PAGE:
My friend Steve Hayward is the author of the two-volume Age of Reagan and several other important books. He writes to comment on the Washington Post story on the New Black Panther Party case and John’s related post. The underlying dispute about color-consciousness at the Department of Justice, Steve writes, has been brewing for a long time:
I quote the infamous remarks in my Reagan book of Mary Frances Berry and Blandina Ramirez, two Carter holdovers on the U.S. Commission on Civil Rights, who wrote in 1985 that “civil rights laws were not passed to give civil rights protections to all Americans, as a majority of this Commission seems to believe. Instead, they were passed out of a recognition that some Americans already had protection because they belonged to a favored group; and others, including blacks, Hispanics, and women of all races, did not because they belonged to disfavored groups.”
This wasn’t an offhand comment; it was in a considered statement they put out: “Statements of Commissioners Blandina Cardinas Ramirez and Mary Frances Berry,” Toward an Understanding of Stotts (U.S. Commission on Civil Rights: Clearinghouse Publications 85, January 1985), p. 63.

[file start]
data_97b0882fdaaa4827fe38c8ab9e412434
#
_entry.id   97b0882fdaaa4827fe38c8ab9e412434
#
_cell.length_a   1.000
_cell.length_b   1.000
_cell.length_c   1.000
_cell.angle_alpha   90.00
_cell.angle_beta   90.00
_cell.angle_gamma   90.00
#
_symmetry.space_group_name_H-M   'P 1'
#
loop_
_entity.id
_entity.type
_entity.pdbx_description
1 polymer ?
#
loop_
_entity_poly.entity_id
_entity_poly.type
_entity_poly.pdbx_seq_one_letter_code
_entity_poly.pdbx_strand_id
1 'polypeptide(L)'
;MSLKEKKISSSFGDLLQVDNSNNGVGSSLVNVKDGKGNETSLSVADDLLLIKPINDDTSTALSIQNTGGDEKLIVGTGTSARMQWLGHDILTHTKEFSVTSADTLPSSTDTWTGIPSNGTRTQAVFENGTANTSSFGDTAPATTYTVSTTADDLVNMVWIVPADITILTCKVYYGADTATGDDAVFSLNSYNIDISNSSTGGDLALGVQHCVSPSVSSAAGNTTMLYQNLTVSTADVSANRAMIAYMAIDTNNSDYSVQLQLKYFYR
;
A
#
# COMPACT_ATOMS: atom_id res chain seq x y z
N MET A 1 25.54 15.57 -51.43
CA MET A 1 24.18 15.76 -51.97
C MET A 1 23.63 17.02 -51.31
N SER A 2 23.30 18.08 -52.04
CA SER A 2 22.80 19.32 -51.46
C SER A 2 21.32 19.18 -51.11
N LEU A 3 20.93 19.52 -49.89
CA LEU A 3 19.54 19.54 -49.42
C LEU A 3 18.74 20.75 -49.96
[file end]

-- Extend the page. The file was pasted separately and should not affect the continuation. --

Berry and Ramirez were considered on the radical fringe back then. But as we see, their view has gone “mainstream” in DoJ. Notwithstanding that whenever color-blind policy makes it to the ballot (i.e., California’s Prop 209), it rolls up big majorities.
Berry and Ramirez are also wrong as a matter of fact. The great victory of the civil rights movement led by Martin Luther King, Jr. was one of moral persuasion: King persuaded Americans that it was wrong and deeply un-American to treat people differently based on the color of their skin. That victory of moral persuasion was translated into the Civil Rights Act of 1964, the law that prohibited discrimination on the basis of race, ethnicity, or sex in employment, public accommodations, and federally funded programs (including colleges and universities). The universities have unfortunately been engaged in massive resistance to the rule of equal treatment for years, although their resistance that has been blessed by the Supreme Court so long as it is conducted under cover of the “diversity” shibboleth.